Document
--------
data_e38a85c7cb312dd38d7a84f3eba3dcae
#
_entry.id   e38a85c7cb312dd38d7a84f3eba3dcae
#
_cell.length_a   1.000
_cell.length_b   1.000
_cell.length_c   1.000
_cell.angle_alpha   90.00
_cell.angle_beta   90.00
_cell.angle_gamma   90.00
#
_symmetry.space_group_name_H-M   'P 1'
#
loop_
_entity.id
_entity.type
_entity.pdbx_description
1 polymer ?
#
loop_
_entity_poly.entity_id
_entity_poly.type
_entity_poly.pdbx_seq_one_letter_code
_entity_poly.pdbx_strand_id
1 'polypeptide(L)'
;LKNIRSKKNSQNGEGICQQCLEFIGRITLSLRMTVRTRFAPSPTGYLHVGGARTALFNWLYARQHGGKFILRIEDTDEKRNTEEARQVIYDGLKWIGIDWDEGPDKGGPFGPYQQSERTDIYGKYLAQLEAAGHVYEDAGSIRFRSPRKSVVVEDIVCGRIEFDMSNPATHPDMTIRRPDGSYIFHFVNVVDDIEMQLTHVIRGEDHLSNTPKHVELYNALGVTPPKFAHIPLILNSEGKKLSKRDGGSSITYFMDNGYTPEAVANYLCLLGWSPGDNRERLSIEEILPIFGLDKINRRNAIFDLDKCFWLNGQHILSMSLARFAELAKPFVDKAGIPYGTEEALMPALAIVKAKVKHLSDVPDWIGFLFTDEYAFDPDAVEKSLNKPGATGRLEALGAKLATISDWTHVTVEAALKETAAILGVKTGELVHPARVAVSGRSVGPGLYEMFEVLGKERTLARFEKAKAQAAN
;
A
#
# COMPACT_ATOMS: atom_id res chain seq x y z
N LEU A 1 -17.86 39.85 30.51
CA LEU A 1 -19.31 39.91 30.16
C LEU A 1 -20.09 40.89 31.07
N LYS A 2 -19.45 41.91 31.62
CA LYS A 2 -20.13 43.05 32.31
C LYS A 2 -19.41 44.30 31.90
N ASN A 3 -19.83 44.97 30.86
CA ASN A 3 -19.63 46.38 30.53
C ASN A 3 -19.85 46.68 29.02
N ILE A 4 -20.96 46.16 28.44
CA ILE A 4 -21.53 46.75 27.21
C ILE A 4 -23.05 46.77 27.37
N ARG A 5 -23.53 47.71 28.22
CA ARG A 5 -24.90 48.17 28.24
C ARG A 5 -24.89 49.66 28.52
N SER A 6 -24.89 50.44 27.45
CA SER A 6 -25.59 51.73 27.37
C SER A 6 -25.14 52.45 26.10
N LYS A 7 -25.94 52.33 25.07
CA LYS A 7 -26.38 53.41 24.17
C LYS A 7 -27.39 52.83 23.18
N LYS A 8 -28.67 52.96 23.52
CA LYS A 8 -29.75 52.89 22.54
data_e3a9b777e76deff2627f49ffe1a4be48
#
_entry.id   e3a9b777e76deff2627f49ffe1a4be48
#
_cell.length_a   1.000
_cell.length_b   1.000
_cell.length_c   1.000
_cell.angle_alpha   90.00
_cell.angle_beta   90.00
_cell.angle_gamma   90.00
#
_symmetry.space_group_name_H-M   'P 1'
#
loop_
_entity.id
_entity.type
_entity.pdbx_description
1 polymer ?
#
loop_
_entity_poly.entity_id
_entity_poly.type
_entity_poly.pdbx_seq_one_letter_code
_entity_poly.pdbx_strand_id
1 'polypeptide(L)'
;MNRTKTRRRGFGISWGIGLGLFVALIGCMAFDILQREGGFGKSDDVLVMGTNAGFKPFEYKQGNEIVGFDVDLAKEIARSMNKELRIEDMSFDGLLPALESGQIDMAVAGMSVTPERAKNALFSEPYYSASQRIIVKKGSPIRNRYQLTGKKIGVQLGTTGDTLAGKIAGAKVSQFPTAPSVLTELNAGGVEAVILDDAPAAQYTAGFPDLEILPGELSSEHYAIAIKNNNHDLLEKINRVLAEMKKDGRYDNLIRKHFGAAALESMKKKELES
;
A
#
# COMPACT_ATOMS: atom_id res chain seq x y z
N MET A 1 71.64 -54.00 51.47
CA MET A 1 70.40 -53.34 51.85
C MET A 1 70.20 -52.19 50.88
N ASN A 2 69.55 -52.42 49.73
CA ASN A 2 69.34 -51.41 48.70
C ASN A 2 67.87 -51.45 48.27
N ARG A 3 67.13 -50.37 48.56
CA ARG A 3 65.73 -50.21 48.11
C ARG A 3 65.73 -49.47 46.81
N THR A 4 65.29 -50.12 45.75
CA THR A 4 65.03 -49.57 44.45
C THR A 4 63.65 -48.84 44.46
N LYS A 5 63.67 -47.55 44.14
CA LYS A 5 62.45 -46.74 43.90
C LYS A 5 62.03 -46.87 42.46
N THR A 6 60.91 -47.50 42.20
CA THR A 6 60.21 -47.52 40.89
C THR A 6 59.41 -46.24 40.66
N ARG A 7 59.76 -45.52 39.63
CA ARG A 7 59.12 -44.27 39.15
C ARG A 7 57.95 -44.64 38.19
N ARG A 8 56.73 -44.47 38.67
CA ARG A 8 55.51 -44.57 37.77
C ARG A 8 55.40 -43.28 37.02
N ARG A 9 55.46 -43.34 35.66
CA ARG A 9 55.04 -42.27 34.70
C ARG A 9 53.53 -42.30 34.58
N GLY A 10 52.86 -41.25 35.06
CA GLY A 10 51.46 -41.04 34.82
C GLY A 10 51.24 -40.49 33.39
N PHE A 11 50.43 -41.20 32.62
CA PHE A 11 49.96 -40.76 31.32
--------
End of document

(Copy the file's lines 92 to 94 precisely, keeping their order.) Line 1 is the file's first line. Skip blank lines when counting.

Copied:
C ARG A 3 65.73 -49.47 46.81
N THR A 4 65.29 -50.12 45.75
CA THR A 4 65.03 -49.57 44.45